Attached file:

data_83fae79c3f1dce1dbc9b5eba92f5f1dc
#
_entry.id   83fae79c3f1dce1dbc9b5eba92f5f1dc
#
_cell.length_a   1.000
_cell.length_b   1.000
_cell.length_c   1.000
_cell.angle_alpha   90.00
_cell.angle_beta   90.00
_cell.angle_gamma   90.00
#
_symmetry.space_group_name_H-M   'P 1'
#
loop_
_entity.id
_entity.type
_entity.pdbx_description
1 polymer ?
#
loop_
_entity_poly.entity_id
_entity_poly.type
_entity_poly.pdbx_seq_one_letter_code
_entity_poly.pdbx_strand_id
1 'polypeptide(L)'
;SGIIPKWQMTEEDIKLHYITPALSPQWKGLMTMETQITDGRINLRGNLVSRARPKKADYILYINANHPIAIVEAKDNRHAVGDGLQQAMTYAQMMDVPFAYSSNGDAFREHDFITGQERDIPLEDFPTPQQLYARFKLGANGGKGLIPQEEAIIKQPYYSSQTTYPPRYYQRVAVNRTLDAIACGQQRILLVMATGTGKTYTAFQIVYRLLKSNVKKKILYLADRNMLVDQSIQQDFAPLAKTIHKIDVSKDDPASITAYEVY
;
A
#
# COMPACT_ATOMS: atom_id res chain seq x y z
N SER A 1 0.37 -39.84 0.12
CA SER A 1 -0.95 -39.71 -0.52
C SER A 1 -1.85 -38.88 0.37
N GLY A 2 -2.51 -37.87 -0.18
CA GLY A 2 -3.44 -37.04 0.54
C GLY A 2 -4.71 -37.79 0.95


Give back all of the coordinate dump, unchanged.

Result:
data_83fae79c3f1dce1dbc9b5eba92f5f1dc
#
_entry.id   83fae79c3f1dce1dbc9b5eba92f5f1dc
#
_cell.length_a   1.000
_cell.length_b   1.000
_cell.length_c   1.000
_cell.angle_alpha   90.00
_cell.angle_beta   90.00
_cell.angle_gamma   90.00
#
_symmetry.space_group_name_H-M   'P 1'
#
loop_
_entity.id
_entity.type
_entity.pdbx_description
1 polymer ?
#
loop_
_entity_poly.entity_id
_entity_poly.type
_entity_poly.pdbx_seq_one_letter_code
_entity_poly.pdbx_strand_id
1 'polypeptide(L)'
;SGIIPKWQMTEEDIKLHYITPALSPQWKGLMTMETQITDGRINLRGNLVSRARPKKADYILYINANHPIAIVEAKDNRHAVGDGLQQAMTYAQMMDVPFAYSSNGDAFREHDFITGQERDIPLEDFPTPQQLYARFKLGANGGKGLIPQEEAIIKQPYYSSQTTYPPRYYQRVAVNRTLDAIACGQQRILLVMATGTGKTYTAFQIVYRLLKSNVKKKILYLADRNMLVDQSIQQDFAPLAKTIHKIDVSKDDPASITAYEVY
;
A
#
# COMPACT_ATOMS: atom_id res chain seq x y z
N SER A 1 0.37 -39.84 0.12
CA SER A 1 -0.95 -39.71 -0.52
C SER A 1 -1.85 -38.88 0.37
N GLY A 2 -2.51 -37.87 -0.18
CA GLY A 2 -3.44 -37.04 0.54
C GLY A 2 -4.71 -37.79 0.95